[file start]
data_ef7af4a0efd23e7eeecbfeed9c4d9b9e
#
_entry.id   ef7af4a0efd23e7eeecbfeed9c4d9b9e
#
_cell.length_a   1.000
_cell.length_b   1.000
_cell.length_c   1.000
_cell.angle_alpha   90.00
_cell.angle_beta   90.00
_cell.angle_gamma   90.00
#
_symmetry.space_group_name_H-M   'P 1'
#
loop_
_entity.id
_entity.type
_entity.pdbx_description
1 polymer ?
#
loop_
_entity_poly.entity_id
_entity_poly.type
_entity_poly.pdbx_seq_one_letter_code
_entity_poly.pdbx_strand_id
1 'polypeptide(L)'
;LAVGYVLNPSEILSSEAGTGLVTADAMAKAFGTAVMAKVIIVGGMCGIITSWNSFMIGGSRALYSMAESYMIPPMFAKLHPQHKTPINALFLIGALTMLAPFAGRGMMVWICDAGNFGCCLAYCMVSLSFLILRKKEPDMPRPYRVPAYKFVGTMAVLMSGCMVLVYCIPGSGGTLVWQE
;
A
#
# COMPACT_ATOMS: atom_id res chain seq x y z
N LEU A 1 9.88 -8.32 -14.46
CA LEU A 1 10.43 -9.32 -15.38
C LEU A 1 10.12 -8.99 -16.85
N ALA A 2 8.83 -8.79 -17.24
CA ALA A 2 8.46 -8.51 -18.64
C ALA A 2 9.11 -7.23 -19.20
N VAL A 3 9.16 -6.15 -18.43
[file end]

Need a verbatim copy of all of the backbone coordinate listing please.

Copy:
data_ef7af4a0efd23e7eeecbfeed9c4d9b9e
#
_entry.id   ef7af4a0efd23e7eeecbfeed9c4d9b9e
#
_cell.length_a   1.000
_cell.length_b   1.000
_cell.length_c   1.000
_cell.angle_alpha   90.00
_cell.angle_beta   90.00
_cell.angle_gamma   90.00
#
_symmetry.space_group_name_H-M   'P 1'
#
loop_
_entity.id
_entity.type
_entity.pdbx_description
1 polymer ?
#
loop_
_entity_poly.entity_id
_entity_poly.type
_entity_poly.pdbx_seq_one_letter_code
_entity_poly.pdbx_strand_id
1 'polypeptide(L)'
;LAVGYVLNPSEILSSEAGTGLVTADAMAKAFGTAVMAKVIIVGGMCGIITSWNSFMIGGSRALYSMAESYMIPPMFAKLHPQHKTPINALFLIGALTMLAPFAGRGMMVWICDAGNFGCCLAYCMVSLSFLILRKKEPDMPRPYRVPAYKFVGTMAVLMSGCMVLVYCIPGSGGTLVWQE
;
A
#
# COMPACT_ATOMS: atom_id res chain seq x y z
N LEU A 1 9.88 -8.32 -14.46
CA LEU A 1 10.43 -9.32 -15.38
C LEU A 1 10.12 -8.99 -16.85
N ALA A 2 8.83 -8.79 -17.24
CA ALA A 2 8.46 -8.51 -18.64
C ALA A 2 9.11 -7.23 -19.20
N VAL A 3 9.16 -6.15 -18.43